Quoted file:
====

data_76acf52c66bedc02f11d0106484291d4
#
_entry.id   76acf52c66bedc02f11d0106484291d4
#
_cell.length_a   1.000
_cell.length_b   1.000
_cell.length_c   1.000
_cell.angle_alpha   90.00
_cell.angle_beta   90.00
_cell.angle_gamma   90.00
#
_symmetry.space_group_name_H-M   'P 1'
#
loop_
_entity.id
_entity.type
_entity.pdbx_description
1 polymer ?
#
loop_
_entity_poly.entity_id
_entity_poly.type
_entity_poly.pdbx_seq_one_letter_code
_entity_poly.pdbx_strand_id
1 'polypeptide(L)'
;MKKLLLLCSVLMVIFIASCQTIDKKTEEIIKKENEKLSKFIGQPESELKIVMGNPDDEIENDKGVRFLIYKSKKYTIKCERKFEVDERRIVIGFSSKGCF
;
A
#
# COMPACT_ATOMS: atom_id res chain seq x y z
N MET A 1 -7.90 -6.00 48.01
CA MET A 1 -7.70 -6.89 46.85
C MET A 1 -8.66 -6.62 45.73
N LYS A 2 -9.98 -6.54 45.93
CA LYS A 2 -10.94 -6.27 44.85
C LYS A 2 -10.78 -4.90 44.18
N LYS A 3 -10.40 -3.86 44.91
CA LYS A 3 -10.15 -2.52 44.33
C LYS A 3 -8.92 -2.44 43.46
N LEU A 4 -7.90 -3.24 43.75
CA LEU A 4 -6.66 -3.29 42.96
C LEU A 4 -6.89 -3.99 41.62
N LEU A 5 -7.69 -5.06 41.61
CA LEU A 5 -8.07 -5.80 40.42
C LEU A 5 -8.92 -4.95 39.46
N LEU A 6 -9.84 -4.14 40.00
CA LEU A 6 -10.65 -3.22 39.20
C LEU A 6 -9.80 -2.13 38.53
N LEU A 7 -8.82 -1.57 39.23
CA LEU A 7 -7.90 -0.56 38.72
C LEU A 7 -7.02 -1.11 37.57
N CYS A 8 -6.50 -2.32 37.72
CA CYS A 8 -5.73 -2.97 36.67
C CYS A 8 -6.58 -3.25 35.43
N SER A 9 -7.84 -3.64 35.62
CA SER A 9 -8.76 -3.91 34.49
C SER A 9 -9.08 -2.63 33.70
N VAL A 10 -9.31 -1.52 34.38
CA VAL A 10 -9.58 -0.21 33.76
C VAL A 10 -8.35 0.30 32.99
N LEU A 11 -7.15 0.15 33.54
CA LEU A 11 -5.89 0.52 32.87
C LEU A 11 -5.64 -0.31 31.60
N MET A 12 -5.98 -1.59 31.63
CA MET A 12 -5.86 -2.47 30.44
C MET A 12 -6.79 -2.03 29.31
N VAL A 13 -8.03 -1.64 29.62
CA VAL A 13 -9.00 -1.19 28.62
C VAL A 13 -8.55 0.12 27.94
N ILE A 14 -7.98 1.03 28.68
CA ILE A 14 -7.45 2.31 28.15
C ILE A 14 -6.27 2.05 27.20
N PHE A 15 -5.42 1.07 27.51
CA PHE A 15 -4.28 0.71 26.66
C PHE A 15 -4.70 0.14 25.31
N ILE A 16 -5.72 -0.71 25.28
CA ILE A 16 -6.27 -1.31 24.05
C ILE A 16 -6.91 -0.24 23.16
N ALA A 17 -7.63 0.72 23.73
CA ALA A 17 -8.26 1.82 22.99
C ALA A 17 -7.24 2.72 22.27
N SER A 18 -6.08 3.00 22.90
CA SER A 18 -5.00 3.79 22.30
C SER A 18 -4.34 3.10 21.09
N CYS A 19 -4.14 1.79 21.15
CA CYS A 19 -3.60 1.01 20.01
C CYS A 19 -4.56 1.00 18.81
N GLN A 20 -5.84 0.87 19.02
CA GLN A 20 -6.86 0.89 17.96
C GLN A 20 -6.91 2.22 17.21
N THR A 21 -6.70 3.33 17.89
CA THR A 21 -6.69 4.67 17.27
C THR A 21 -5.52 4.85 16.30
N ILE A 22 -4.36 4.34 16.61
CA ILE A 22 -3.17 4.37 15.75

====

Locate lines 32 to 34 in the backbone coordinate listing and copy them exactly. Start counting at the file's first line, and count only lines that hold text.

CA MET A 1 -7.70 -6.89 46.85
C MET A 1 -8.66 -6.62 45.73
N LYS A 2 -9.98 -6.54 45.93